JIM MAITLAND SERIES (Complete Edition)
JIM MAITLAND SERIES (Complete Edition)
II. - THE KILLING OF BARON STOCKMAR
Table of Content
WE left that tramp at Alexandria-though Heaven knows why. Going up the Red Sea we fully made up our minds to go on in her as far as Gib., and pop over from there to Africa, where Jim assured me that trouble was brewing.
But going through the Canal we changed our minds-or rather Jim did.
"I want to go to Shepheard's," he announced, "and see all the tourists buying genuine Egyptian scarabs. I own shares in the factory that makes. them."
So we went to Shepheard's, and when the soul of the capitalist was satisfied with what he saw, we adjourned to the bar to find a chubby-faced youth eating salted almonds and consuming something that tinkled pleasantly in a glass. "Hullo, Pumpkin," cried Jim cheerfully from the door. "Order two more of the same."
"Jim!" shouted the drinker. "Jim! This is a direct answer from Providence. I would sooner see you at this moment than the shores of England."
"A fiver is the utmost I can manage," remarked Jim gravely. "And in the meantime let me introduce-Dick Leyton-Captain Peddleton-otherwise known as Pumpkin, owing to his extreme slenderness-a Bimbashi of repute."
Peddleton nodded to me, and we all three drew up to the bar.
"Jim," he said earnestly, "one of the Great Ones will be very glad to see you. Are you doing anything in the immediate future?"
"Nothing to write home about," said Jim. "I might take a tram and go out and see the Pyramids by moonlight."
"Dry up," laughed the other.
"My dear boy," answered Jim, "there's a fat woman in the lounge there, wearing five veils, who is going to do it tonight. Surely with such an example-"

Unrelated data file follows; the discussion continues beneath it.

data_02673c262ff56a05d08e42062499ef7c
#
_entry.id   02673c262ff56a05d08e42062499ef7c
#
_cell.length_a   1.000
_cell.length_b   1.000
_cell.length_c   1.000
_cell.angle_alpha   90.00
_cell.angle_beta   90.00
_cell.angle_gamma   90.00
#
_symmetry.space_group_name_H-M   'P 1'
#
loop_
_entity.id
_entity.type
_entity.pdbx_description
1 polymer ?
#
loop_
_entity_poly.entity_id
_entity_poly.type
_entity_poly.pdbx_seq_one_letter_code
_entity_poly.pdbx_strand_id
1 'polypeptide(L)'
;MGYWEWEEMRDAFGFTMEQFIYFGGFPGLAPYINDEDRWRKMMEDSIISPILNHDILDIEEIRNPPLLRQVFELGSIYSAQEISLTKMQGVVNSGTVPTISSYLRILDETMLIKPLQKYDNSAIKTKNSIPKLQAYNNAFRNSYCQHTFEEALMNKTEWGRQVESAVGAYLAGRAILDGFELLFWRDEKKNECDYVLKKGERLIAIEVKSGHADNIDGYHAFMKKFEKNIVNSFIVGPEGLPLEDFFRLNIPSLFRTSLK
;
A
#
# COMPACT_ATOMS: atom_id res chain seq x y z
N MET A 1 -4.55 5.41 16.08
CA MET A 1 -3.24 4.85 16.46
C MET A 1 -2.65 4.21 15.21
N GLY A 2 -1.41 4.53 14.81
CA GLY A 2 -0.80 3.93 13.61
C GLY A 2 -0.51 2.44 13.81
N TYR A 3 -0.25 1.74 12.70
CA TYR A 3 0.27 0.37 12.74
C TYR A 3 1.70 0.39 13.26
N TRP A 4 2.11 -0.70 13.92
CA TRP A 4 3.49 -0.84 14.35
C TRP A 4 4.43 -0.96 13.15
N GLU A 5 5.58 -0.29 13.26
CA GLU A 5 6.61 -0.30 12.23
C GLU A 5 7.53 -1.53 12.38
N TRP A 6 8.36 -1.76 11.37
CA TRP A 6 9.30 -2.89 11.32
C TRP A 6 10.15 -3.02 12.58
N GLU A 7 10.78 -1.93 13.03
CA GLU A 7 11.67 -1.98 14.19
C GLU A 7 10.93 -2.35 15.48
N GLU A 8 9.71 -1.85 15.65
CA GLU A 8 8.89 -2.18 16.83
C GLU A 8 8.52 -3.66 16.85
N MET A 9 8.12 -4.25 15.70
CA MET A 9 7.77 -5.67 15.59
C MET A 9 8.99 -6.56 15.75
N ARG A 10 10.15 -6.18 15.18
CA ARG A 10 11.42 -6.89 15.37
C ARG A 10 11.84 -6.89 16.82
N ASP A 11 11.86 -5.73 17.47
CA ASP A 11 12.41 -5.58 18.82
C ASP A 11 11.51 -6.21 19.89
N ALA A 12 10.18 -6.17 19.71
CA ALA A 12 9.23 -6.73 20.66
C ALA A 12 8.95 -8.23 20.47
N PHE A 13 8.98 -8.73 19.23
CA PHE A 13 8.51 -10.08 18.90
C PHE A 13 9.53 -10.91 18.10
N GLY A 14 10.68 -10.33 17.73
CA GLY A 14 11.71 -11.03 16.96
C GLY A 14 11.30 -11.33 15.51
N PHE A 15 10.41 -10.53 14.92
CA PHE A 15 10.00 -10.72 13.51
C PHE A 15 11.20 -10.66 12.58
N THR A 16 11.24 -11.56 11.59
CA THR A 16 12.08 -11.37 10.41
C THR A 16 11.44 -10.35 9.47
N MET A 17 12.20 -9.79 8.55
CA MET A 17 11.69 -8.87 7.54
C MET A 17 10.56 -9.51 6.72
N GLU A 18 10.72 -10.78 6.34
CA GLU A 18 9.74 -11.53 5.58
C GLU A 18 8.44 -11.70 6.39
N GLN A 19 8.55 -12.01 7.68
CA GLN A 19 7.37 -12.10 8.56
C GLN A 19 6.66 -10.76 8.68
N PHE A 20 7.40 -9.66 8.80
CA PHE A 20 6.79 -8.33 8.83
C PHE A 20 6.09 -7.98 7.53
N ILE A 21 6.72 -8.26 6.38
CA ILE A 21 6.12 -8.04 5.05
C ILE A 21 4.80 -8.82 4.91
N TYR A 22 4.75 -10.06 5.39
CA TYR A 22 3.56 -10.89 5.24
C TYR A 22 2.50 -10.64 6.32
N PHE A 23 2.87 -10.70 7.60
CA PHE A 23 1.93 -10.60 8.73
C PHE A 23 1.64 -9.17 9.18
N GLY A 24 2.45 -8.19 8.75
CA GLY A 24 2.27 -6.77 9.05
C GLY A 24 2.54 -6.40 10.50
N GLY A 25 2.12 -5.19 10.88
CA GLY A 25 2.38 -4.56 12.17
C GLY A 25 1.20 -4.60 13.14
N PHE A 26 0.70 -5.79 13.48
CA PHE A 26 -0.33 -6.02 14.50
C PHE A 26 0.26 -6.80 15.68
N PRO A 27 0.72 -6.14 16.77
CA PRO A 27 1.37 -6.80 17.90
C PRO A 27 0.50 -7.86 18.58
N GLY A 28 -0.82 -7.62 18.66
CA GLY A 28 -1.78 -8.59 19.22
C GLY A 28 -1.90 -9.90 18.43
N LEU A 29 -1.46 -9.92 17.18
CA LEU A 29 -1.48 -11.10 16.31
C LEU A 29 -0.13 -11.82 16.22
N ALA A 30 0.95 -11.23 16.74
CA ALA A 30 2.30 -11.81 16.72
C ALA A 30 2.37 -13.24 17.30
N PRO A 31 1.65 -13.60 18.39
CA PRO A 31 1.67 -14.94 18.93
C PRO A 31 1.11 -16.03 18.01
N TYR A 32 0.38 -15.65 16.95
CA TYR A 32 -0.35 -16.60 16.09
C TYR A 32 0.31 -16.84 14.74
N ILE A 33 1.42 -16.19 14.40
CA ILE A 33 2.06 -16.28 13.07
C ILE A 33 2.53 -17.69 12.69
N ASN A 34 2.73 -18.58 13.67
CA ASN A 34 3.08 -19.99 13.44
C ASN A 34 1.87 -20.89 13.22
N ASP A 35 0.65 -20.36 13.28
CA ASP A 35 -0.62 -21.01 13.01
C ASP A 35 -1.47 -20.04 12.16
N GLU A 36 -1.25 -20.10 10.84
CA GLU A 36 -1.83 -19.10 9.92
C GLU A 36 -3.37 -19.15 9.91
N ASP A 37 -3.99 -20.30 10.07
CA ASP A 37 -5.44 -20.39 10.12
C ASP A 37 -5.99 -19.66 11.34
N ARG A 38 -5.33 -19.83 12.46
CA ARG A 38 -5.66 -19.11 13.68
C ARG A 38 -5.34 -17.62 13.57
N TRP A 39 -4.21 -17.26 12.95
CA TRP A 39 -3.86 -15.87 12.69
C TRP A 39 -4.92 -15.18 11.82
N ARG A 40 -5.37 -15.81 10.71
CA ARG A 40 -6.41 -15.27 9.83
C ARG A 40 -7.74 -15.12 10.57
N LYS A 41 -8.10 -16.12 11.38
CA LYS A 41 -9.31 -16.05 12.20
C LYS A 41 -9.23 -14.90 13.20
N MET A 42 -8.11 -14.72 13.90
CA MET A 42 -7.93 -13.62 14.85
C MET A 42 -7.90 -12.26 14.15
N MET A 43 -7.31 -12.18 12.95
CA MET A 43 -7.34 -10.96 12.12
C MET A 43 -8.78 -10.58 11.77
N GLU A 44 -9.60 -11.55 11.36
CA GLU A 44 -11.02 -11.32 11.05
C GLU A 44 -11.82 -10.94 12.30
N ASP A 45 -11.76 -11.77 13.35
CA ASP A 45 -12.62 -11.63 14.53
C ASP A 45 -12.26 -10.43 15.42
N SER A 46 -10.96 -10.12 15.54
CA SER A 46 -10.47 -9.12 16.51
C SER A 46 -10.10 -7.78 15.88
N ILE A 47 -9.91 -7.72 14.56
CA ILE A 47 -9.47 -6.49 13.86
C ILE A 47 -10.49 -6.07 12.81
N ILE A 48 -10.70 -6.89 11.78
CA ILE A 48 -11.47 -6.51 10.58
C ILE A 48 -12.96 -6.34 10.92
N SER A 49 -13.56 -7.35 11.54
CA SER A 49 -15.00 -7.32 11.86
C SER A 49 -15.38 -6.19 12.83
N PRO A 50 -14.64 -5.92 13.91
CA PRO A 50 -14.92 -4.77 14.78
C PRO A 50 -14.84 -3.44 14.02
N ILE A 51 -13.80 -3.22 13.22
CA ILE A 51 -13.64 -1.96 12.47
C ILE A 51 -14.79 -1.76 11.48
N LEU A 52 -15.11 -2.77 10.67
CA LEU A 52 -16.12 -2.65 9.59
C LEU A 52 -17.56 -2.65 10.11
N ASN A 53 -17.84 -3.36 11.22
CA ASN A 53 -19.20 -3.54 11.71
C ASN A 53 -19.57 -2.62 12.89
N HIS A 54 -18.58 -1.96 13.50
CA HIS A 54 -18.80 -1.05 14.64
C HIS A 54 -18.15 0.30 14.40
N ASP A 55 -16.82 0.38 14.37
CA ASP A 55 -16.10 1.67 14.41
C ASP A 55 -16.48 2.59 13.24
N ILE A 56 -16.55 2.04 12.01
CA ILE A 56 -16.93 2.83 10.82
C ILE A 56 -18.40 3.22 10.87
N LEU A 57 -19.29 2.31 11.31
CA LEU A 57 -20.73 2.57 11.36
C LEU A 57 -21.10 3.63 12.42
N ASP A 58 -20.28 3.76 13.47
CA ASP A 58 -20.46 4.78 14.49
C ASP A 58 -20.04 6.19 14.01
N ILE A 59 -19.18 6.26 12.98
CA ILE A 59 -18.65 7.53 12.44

"Jim," interrupted the other seriously, "I'm not joking." He lowered his voice to a whisper. "It's a little Secret Service job south of Khartoum. It won't take long, but you're one of the few men in the world who can do it."
Jim grunted non-committally.
"Will you come up and see the Chief this afternoon?" continued the other, only to break off suddenly and stare at the door. "Good Heavens!" he muttered, "what have we here?"
Coming into the bar was the most unpleasant-looking individual I have ever seen in my life. His height must have been at least six feet three, and he was broad in proportion. His face seemed set in a permanent scowl, which deepened to a look of positive fury as he saw us staring at him. He possessed a straggling black beard, which did not improve his appearance, and his great arms, abnormally long, terminated in two powerful hands which were so covered with black hair as to be positively repulsive. In short the man looked like a huge gorilla dressed in clothes.
Now, as luck would have it, Jim was nearest to him as he came up to the bar. He had his back turned, and was on the point of resuming his conversation with Peddleton, when the newcomer-either by accident or design-shoved into him heavily, so heavily that Jim, who was quite unprepared, lurched forward and spilt his drink. But for our subsequent discoveries of the gentleman's character, I would have been inclined to think it was accidental. In view of what we afterwards found out, however, I have not the slightest doubt that the thing was done deliberately. It appeared that he wanted the high stool which was just behind Jim, though there were several others vacant. In fact the bar was empty save for the four of us.
As I say, it was unfortunate, because I would sooner play tricks with a man-eating tiger than with Jim if he gets angry. His face went white and his eyes blazed ominously, then he turned round slowly. And the newcomer was about to sit down. He did, heavily-on the floor. It is an old trick for which I have distinct recollections of having been severely beaten at my preparatory school. Rumour has it that removing a chair just as a person is about to sit down on it is apt to damage that p